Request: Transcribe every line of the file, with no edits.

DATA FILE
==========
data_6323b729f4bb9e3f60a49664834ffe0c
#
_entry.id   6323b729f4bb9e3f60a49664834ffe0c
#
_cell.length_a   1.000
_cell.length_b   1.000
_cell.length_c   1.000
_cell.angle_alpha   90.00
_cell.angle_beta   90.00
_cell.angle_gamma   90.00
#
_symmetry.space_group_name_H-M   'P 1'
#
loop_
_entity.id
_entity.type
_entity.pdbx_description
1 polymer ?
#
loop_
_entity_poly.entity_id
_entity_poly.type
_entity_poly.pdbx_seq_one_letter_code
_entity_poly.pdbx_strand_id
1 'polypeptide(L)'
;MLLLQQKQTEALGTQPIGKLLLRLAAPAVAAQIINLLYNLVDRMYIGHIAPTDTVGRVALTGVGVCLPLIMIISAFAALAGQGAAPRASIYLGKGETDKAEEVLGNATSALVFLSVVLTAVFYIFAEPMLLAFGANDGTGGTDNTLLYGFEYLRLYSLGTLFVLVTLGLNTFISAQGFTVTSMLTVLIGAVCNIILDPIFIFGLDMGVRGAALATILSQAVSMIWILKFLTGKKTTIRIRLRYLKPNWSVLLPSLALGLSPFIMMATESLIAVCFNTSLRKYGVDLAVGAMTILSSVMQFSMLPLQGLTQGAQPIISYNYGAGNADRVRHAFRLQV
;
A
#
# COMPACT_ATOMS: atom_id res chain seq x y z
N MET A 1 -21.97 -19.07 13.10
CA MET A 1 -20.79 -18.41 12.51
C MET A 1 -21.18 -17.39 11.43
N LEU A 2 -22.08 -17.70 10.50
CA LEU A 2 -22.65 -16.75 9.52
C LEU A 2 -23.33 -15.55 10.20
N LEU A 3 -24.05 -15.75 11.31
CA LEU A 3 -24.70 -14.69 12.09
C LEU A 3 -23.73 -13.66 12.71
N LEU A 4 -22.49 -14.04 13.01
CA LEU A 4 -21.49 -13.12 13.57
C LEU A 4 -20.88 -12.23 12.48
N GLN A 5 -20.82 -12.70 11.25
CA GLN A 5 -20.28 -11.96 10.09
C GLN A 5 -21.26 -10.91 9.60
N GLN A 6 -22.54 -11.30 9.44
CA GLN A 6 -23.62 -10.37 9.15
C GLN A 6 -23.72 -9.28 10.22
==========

data_6323b729f4bb9e3f60a49664834ffe0c
#
_entry.id   6323b729f4bb9e3f60a49664834ffe0c
#
_cell.length_a   1.000
_cell.length_b   1.000
_cell.length_c   1.000
_cell.angle_alpha   90.00
_cell.angle_beta   90.00
_cell.angle_gamma   90.00
#
_symmetry.space_group_name_H-M   'P 1'
#
loop_
_entity.id
_entity.type
_entity.pdbx_description
1 polymer ?
#
loop_
_entity_poly.entity_id
_entity_poly.type
_entity_poly.pdbx_seq_one_letter_code
_entity_poly.pdbx_strand_id
1 'polypeptide(L)'
;MLLLQQKQTEALGTQPIGKLLLRLAAPAVAAQIINLLYNLVDRMYIGHIAPTDTVGRVALTGVGVCLPLIMIISAFAALAGQGAAPRASIYLGKGETDKAEEVLGNATSALVFLSVVLTAVFYIFAEPMLLAFGANDGTGGTDNTLLYGFEYLRLYSLGTLFVLVTLGLNTFISAQGFTVTSMLTVLIGAVCNIILDPIFIFGLDMGVRGAALATILSQAVSMIWILKFLTGKKTTIRIRLRYLKPNWSVLLPSLALGLSPFIMMATESLIAVCFNTSLRKYGVDLAVGAMTILSSVMQFSMLPLQGLTQGAQPIISYNYGAGNADRVRHAFRLQV
;
A
#
# COMPACT_ATOMS: atom_id res chain seq x y z
N MET A 1 -21.97 -19.07 13.10
CA MET A 1 -20.79 -18.41 12.51
C MET A 1 -21.18 -17.39 11.43
N LEU A 2 -22.08 -17.70 10.50
CA LEU A 2 -22.65 -16.75 9.52
C LEU A 2 -23.33 -15.55 10.20
N LEU A 3 -24.05 -15.75 11.31
CA LEU A 3 -24.70 -14.69 12.09
C LEU A 3 -23.73 -13.66 12.71
N LEU A 4 -22.49 -14.04 13.01
CA LEU A 4 -21.49 -13.12 13.57
C LEU A 4 -20.88 -12.23 12.48
N GLN A 5 -20.82 -12.70 11.25
CA GLN A 5 -20.28 -11.96 10.09
C GLN A 5 -21.26 -10.91 9.60
N GLN A 6 -22.54 -11.30 9.44
CA GLN A 6 -23.62 -10.37 9.15
C GLN A 6 -23.72 -9.28 10.22